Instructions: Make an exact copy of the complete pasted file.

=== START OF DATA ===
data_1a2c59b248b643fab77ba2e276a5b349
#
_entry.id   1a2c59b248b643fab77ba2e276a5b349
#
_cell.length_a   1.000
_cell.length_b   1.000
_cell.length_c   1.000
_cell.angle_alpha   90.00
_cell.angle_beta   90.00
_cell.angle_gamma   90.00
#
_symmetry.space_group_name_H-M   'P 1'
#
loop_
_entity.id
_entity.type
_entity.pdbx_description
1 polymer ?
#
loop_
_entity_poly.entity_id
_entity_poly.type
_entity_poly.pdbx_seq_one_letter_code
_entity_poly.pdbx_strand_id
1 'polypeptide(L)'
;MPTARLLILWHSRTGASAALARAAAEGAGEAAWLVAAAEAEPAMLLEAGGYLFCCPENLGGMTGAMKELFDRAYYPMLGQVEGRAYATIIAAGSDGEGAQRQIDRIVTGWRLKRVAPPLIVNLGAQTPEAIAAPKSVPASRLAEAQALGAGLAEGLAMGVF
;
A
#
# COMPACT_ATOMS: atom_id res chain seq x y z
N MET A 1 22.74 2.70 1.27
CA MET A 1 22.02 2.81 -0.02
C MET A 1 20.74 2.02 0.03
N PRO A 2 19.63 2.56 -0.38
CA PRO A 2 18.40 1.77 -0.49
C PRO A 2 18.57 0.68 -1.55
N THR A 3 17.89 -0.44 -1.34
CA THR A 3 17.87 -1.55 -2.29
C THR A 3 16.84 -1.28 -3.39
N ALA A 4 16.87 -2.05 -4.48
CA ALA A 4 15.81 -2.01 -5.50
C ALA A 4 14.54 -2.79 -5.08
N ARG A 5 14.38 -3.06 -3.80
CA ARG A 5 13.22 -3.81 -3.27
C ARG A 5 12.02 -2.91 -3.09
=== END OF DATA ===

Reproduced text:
data_1a2c59b248b643fab77ba2e276a5b349
#
_entry.id   1a2c59b248b643fab77ba2e276a5b349
#
_cell.length_a   1.000
_cell.length_b   1.000
_cell.length_c   1.000
_cell.angle_alpha   90.00
_cell.angle_beta   90.00
_cell.angle_gamma   90.00
#
_symmetry.space_group_name_H-M   'P 1'
#
loop_
_entity.id
_entity.type
_entity.pdbx_description
1 polymer ?
#
loop_
_entity_poly.entity_id
_entity_poly.type
_entity_poly.pdbx_seq_one_letter_code
_entity_poly.pdbx_strand_id
1 'polypeptide(L)'
;MPTARLLILWHSRTGASAALARAAAEGAGEAAWLVAAAEAEPAMLLEAGGYLFCCPENLGGMTGAMKELFDRAYYPMLGQVEGRAYATIIAAGSDGEGAQRQIDRIVTGWRLKRVAPPLIVNLGAQTPEAIAAPKSVPASRLAEAQALGAGLAEGLAMGVF
;
A
#
# COMPACT_ATOMS: atom_id res chain seq x y z
N MET A 1 22.74 2.70 1.27
CA MET A 1 22.02 2.81 -0.02
C MET A 1 20.74 2.02 0.03
N PRO A 2 19.63 2.56 -0.38
CA PRO A 2 18.40 1.77 -0.49
C PRO A 2 18.57 0.68 -1.55
N THR A 3 17.89 -0.44 -1.34
CA THR A 3 17.87 -1.55 -2.29
C THR A 3 16.84 -1.28 -3.39
N ALA A 4 16.87 -2.05 -4.48
CA ALA A 4 15.81 -2.01 -5.50
C ALA A 4 14.54 -2.79 -5.08
N ARG A 5 14.38 -3.06 -3.80
CA ARG A 5 13.22 -3.81 -3.27
C ARG A 5 12.02 -2.91 -3.09